The economy is under stress and there are some expectations of a recession. The GfK consumer confidence rating for the U.K. slipped to -41 in June from -40 in May. The reading had been at -38 in April. The 12-month average is -22. Clearly, this series has been slipping significantly in recent months. In June, it has fallen to its all-time low since 1999.

Table below shows the correlations among these variables. Price expectations and sales expectations, for example, have a 0.64 correlation. When prices are expected to rise, sales are generally expected to rise as well. The same is true of prices: a price in motion is expected to stay in motion- it’s a Newtonian process. The prices-to-expected-price correlation is a sizeable 0.87. New sales and price expectations have a correlation of 0.64. Sales expectations and actual new sales have a correlation of 0.72 attesting again to the impact of momentum in housing. When housing sales are strong, they're generally expected to remain strong in the future. Price expectations have a 0.47 correlation, nearly a 0.5 correlation, with consumer confidence.

However, consumer confidence does not have a very strong correlation with past gains in housing prices or with sales expectations; the correlation with current sales is negligible.

Housing market participants treat the housing market as a special entity. Economists may talk about confidence boosting housing sales, but consumers treat housing as though it's something separate and not closely linked to the general confidence barometer. Increases in confidence don't necessarily increase their activity in the housing market or their expected activity or their expectations for prices, at least not very strongly.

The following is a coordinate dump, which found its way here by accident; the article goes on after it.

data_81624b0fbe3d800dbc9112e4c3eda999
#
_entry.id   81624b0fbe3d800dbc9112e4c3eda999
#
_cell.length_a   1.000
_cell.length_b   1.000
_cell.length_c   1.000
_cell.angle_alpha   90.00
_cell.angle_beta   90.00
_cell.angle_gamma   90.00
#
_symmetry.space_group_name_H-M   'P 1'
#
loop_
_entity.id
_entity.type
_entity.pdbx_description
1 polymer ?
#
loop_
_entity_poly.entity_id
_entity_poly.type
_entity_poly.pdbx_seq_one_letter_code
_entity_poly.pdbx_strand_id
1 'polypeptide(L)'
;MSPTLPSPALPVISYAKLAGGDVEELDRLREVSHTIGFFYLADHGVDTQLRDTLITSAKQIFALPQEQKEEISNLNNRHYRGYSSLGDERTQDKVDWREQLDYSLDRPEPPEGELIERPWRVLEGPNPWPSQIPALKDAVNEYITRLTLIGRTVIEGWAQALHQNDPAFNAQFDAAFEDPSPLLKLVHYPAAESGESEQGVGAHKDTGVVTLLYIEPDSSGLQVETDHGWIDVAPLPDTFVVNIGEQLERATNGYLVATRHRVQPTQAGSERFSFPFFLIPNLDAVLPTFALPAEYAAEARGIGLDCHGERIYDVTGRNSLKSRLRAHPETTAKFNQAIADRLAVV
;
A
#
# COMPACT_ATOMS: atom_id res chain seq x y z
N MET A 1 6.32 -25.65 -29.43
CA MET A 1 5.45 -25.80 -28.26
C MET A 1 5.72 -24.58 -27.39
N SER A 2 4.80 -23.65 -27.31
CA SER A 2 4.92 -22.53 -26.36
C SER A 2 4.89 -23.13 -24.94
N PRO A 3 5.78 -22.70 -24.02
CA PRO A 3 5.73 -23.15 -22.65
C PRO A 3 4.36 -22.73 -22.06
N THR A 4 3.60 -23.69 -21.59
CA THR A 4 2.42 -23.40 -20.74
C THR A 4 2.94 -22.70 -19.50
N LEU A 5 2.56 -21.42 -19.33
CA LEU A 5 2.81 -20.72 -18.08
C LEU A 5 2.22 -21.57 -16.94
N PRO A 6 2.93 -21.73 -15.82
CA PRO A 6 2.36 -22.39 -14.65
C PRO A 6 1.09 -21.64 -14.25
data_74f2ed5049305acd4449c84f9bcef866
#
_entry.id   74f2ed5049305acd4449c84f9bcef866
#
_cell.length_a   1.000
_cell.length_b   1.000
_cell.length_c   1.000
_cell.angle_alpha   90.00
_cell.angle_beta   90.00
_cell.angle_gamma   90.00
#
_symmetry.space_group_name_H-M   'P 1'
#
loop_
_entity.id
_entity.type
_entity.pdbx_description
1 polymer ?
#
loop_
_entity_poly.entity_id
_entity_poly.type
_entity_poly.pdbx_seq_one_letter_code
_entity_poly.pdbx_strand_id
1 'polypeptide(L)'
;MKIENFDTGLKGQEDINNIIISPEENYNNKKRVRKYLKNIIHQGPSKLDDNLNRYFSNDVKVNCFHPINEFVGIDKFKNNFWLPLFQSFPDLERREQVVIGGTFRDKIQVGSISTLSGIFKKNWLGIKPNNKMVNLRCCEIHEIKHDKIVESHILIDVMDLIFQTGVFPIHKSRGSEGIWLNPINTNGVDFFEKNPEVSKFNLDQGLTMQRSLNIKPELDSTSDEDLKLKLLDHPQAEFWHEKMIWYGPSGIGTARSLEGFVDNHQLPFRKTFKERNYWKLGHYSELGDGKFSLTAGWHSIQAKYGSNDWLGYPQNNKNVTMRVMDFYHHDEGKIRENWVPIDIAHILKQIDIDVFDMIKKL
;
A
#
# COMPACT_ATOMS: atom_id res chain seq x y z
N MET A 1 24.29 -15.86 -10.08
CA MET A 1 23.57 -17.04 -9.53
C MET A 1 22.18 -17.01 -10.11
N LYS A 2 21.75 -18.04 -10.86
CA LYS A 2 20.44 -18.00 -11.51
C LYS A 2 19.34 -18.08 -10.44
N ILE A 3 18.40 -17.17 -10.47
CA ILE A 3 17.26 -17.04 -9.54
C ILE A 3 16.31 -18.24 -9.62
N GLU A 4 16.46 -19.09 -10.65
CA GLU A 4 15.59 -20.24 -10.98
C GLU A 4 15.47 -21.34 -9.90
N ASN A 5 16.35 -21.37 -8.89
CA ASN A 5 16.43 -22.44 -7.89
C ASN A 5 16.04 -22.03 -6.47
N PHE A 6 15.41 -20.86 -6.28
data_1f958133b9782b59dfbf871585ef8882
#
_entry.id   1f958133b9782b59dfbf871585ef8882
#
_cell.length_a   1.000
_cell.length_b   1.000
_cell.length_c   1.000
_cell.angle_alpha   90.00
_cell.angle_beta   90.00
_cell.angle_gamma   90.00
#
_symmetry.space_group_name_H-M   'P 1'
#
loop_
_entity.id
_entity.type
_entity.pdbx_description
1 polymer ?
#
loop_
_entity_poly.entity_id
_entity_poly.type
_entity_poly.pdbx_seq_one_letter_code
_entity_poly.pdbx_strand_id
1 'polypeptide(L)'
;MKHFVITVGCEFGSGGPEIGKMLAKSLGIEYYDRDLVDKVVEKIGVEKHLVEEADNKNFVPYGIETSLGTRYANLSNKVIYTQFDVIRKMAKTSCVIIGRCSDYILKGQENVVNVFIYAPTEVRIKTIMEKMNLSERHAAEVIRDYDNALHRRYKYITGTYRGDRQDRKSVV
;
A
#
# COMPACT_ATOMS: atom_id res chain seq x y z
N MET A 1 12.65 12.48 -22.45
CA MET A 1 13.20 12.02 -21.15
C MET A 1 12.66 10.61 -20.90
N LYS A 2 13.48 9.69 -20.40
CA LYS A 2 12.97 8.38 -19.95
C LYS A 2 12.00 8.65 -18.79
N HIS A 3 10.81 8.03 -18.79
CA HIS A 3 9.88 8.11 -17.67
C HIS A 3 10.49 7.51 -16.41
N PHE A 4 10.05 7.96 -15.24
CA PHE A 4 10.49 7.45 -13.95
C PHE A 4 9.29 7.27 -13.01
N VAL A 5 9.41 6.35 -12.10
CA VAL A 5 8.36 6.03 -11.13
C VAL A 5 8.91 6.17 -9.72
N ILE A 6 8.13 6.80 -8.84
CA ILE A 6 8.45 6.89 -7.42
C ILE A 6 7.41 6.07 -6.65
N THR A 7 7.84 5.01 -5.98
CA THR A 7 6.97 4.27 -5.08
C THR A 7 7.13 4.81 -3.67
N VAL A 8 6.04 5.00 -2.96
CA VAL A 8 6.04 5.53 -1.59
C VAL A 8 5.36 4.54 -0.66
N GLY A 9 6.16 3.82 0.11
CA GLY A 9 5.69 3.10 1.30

Attention is now going to turn to the Bank of England and to its policy of raising rates and shrinking its balance sheet. The United Kingdom is another economy, like the United States, and like the European Monetary Union, that is on recession watch. Central bankers are trying to convince us that they can gain control of inflation without creating recession, but the existing low yields in global bond markets at a time that inflation is running at an extremely high pace would seem to present the different assessment. Recessions stop inflation. If there's a recession, inflation will be terminated. The fact that bonds are trading with low yields suggest that they expect inflation to be brought to heel quickly. There's a very bad record for central banks of reducing the inflation rate by raising interest rates and avoiding recession. Statistically it's almost as bad as going to Las Vegas and trying to draw to an inside straight. It’s not impossible, but it is not a time-tested strategy for success either.